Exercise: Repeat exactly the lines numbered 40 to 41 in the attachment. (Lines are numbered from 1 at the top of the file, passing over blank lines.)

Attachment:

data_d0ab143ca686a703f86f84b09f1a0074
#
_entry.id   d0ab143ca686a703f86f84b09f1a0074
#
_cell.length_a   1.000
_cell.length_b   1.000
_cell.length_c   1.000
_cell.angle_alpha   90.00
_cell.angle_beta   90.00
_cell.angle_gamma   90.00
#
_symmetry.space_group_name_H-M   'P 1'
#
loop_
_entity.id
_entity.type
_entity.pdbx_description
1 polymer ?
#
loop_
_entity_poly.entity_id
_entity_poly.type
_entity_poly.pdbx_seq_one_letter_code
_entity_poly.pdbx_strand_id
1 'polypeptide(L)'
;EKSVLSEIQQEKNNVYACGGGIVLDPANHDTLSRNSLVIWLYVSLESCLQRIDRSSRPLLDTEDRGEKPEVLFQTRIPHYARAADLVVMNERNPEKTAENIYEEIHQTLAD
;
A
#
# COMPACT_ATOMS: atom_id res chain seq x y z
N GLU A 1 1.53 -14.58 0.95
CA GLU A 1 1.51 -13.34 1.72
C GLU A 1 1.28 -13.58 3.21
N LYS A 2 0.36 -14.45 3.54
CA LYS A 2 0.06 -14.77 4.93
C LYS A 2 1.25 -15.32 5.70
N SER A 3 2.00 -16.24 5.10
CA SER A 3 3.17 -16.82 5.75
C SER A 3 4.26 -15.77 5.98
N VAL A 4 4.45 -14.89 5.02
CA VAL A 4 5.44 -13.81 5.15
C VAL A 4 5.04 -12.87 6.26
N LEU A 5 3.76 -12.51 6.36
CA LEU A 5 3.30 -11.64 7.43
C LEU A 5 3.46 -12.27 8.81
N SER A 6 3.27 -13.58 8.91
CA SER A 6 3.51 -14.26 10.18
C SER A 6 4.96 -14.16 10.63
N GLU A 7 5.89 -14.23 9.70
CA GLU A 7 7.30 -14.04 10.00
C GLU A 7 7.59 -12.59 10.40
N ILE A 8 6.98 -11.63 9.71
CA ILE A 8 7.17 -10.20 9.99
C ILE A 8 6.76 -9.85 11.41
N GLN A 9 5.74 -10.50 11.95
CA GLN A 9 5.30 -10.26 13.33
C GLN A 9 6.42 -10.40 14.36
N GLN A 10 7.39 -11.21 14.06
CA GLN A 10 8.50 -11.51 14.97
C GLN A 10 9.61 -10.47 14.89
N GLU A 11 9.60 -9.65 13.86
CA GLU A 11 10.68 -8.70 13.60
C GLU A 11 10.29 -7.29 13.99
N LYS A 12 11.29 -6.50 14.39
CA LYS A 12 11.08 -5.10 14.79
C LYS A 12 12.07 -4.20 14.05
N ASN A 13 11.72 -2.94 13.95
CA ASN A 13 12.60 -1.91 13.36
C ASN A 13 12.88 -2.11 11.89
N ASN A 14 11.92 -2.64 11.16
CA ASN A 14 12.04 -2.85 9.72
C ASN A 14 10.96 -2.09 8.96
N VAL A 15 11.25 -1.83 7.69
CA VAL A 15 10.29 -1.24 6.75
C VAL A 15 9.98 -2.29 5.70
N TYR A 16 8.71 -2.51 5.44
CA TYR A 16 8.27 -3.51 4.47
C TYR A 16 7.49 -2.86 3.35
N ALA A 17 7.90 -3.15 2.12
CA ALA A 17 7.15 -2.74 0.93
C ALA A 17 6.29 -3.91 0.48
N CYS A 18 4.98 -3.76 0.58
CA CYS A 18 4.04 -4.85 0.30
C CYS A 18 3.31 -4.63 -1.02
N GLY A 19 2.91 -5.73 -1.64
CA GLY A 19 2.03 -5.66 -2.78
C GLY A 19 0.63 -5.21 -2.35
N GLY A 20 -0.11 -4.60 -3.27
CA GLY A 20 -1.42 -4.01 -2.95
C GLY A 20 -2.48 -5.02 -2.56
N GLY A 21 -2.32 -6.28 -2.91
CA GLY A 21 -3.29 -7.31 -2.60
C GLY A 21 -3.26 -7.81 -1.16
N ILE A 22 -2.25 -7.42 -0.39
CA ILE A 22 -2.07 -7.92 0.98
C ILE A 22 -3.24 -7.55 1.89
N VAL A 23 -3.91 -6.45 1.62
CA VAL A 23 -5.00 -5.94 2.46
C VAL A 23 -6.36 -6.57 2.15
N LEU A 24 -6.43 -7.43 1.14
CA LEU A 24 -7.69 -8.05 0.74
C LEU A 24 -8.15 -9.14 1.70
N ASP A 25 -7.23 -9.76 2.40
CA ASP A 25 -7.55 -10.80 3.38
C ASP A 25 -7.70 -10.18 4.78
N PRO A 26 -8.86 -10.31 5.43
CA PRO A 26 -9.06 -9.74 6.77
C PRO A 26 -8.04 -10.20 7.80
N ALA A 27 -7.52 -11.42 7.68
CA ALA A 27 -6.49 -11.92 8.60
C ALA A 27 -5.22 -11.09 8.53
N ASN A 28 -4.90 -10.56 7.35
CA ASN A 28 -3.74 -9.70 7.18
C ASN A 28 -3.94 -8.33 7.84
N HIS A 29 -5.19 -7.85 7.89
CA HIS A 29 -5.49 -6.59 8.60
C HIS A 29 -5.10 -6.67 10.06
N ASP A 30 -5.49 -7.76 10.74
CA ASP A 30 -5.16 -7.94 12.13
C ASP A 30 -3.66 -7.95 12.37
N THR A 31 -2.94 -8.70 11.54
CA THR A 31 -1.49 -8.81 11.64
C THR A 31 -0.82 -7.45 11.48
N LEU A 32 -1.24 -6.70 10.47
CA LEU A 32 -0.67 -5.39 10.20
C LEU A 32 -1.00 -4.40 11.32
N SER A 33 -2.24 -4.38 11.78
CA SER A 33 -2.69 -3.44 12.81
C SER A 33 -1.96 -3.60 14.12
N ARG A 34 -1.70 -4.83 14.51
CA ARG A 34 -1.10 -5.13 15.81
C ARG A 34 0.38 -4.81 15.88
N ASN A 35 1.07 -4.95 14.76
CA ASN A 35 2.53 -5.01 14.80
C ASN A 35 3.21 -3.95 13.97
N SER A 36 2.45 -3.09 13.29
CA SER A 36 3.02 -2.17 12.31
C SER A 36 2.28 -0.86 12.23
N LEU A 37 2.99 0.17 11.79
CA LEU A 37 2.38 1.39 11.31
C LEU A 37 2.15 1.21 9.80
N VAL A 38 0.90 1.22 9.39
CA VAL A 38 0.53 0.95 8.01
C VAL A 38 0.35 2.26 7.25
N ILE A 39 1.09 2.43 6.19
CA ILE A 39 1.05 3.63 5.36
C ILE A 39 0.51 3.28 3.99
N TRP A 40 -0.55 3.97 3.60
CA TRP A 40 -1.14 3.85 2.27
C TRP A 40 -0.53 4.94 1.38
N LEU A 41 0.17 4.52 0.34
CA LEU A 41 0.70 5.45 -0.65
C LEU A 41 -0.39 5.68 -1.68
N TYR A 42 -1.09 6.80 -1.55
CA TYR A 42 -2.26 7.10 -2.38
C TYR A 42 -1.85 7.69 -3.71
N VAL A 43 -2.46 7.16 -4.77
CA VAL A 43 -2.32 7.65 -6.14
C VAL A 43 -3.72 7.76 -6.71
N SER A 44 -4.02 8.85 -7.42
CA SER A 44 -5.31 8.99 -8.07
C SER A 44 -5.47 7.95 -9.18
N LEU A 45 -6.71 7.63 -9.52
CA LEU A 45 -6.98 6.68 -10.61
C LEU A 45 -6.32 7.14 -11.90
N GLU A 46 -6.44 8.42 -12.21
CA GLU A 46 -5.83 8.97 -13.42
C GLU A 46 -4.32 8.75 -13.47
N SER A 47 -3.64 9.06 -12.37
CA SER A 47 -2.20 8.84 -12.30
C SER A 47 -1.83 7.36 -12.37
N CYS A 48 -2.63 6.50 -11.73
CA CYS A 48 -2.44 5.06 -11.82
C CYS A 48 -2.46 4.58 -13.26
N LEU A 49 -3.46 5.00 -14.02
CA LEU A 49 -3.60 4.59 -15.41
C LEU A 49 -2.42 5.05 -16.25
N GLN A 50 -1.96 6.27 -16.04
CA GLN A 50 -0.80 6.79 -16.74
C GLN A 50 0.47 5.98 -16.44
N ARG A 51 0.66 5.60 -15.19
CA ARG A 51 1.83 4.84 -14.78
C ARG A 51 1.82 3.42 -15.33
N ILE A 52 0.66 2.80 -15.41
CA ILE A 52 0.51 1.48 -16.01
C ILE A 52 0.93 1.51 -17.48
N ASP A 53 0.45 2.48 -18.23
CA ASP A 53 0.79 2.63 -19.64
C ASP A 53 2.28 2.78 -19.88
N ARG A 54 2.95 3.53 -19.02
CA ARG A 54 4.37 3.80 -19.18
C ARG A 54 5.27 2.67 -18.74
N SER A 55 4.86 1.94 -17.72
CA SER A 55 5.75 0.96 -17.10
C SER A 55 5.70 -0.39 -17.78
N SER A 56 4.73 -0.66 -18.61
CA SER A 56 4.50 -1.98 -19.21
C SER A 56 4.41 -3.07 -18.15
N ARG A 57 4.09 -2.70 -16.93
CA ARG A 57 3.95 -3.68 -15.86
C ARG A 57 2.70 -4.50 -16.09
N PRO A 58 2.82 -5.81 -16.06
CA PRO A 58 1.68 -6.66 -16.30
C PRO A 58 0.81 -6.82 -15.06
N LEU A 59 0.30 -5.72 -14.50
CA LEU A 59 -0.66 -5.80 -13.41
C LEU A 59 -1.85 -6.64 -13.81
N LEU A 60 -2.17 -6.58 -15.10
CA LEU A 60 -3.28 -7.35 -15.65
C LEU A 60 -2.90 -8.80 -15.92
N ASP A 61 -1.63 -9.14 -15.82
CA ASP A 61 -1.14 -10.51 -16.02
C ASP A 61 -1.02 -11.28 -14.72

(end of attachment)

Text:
N VAL A 4 4.45 -14.89 5.02
CA VAL A 4 5.44 -13.81 5.15